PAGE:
Neurons that discharge strongly during the time period of fixation of a visual target and cease to discharge prior to saccade initiation have been described in the brain stem, superior colliculus, and cortical areas. In subcortical structures, fixation neurons play a reciprocal role with saccadic neurons during the generation of eye movements. Their role in the dorsolateral prefrontal cortex is less obvious and it is not known if they are activated by fixation, inhibit saccade generation, or play a role in more complex functions such as the inhibition of inappropriate responses. Here we examined the properties of prefrontal fixation neurons in the context of an anti-saccade task, which requires an eye movement directed away from a prepotent visual stimulus. We tested monkeys with variants of the task, allowing us to dissociate activity synchronized on the fixation offset, presentation of the visual stimulus, and saccadic onset. Fixation neuron activity latency was most strongly tied to the offset of the fixation point across task variants. It was not well predicted by the appearance of the visual stimulus, which is essential for planning of the correct eye movement and inhibiting inappropriate ones. Activity of fixation neurons was generally negatively correlated with that of saccade neurons, however critical differences in timing make it unlikely that they provide precisely timed signals for the generation of eye movements. These results demonstrate the role of fixation neurons in the prefrontal cortex during tasks requiring timing of appropriate eye movement and inhibition of inappropriate actions.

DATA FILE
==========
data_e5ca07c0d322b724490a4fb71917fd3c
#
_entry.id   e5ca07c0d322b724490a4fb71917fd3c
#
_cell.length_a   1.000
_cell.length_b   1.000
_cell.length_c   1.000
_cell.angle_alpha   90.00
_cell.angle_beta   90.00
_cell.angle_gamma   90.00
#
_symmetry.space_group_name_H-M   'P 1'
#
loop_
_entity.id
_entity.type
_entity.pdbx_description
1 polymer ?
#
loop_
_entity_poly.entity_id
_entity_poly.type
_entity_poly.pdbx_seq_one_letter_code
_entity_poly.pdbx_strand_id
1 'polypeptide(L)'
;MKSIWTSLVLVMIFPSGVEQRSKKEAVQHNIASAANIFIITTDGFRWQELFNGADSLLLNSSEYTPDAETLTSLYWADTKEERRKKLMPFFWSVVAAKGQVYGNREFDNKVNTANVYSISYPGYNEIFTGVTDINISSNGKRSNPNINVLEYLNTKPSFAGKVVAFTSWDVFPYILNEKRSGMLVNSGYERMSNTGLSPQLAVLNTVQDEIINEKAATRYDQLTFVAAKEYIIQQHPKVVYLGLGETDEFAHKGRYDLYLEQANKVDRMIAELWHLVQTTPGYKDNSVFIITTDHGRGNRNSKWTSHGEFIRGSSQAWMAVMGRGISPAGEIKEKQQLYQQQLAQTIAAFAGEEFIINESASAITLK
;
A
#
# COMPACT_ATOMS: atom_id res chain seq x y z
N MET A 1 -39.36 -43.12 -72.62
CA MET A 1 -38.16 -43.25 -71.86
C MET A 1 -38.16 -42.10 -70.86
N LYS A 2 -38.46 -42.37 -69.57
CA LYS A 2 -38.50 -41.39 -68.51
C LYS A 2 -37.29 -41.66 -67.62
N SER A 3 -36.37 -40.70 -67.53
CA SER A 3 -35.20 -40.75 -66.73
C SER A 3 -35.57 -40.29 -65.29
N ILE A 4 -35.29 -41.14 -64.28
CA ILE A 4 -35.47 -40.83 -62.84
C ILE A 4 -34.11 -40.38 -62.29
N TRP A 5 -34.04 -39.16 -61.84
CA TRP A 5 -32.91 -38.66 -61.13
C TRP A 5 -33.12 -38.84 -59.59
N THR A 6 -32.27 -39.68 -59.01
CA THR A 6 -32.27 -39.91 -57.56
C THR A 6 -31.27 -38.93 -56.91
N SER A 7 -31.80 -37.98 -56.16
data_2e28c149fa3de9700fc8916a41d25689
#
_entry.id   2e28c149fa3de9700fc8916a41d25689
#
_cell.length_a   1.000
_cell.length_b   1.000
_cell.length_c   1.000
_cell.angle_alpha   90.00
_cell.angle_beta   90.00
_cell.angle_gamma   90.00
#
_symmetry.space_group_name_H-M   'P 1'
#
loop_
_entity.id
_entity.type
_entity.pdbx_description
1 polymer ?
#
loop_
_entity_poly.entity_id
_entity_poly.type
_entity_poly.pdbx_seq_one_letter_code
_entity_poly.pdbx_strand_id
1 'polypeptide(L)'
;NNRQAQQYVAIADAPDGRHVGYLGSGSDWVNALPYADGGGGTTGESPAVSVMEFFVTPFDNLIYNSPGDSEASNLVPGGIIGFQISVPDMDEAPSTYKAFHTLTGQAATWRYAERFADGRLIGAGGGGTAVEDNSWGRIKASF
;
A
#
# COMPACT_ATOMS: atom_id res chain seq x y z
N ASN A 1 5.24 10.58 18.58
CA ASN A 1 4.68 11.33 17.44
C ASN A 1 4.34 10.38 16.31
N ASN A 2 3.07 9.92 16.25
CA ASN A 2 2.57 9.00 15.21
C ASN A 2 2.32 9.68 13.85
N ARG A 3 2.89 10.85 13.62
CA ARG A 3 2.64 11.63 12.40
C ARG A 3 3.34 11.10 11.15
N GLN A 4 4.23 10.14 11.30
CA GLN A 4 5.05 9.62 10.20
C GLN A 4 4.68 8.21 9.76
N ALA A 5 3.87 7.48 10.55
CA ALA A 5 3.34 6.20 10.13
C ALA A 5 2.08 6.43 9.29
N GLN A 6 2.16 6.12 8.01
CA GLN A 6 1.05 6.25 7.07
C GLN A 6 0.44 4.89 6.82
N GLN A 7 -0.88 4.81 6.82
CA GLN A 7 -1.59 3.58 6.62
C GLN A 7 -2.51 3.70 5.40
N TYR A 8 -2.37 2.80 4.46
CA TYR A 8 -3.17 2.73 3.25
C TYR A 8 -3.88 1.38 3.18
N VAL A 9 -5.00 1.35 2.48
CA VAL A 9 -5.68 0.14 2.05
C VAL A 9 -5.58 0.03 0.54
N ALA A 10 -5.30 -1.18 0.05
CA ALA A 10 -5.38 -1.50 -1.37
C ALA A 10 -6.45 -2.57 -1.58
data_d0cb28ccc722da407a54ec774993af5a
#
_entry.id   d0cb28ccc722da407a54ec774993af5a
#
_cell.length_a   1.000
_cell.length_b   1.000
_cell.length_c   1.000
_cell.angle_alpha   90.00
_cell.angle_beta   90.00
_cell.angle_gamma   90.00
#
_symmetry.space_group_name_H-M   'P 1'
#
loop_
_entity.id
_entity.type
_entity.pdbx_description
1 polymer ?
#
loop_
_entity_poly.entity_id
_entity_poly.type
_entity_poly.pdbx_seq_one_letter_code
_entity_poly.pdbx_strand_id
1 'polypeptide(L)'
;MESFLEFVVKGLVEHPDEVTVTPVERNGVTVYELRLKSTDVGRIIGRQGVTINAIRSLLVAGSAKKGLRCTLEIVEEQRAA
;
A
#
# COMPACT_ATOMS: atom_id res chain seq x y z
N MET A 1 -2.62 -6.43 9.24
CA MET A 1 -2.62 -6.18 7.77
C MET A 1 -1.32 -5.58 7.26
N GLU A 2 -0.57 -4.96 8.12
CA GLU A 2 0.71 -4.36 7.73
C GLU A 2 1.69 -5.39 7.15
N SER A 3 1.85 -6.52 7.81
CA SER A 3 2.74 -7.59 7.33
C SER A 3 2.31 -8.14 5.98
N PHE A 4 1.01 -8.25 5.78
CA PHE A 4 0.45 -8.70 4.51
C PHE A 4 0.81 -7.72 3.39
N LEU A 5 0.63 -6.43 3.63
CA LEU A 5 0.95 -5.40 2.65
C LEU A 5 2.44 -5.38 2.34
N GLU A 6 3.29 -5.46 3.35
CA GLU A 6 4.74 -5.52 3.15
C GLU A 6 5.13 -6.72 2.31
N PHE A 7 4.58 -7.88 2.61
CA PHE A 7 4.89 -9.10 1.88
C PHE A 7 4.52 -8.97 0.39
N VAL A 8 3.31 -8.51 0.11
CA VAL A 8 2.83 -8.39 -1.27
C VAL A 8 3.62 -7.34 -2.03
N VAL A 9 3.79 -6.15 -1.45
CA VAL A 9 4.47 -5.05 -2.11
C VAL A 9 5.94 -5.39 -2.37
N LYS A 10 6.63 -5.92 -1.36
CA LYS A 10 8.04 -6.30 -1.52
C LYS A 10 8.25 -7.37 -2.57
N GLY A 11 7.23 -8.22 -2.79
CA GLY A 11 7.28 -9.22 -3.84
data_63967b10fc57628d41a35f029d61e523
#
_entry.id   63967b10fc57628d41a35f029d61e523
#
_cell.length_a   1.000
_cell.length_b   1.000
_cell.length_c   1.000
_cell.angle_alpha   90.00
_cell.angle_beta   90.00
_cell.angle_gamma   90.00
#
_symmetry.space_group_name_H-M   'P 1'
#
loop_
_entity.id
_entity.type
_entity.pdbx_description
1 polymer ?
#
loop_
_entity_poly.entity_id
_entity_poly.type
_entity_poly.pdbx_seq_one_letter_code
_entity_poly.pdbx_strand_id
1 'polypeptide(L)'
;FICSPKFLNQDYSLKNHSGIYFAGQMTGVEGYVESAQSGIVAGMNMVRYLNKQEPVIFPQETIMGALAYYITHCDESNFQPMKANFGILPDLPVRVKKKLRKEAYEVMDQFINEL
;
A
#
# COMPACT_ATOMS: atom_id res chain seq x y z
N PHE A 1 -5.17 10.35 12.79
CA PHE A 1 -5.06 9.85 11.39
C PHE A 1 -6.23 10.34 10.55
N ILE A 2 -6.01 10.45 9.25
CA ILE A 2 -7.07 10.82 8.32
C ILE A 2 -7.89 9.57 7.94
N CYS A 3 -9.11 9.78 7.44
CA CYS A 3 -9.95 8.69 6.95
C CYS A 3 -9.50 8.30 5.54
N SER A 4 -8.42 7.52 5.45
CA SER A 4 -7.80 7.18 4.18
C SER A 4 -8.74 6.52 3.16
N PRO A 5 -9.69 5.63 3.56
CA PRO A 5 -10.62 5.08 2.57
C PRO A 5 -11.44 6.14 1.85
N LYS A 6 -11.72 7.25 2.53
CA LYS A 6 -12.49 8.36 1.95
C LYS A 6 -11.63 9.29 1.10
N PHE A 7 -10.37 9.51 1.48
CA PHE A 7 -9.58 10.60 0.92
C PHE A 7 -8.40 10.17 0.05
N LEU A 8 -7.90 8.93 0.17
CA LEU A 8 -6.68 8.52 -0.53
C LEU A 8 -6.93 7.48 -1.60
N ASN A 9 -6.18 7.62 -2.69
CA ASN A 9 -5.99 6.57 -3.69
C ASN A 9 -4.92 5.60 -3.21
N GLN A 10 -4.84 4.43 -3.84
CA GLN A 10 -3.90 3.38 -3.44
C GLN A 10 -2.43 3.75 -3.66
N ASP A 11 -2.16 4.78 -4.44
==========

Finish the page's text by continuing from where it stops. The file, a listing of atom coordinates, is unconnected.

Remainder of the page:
- Copyright © 2016, Journal of Neurophysiology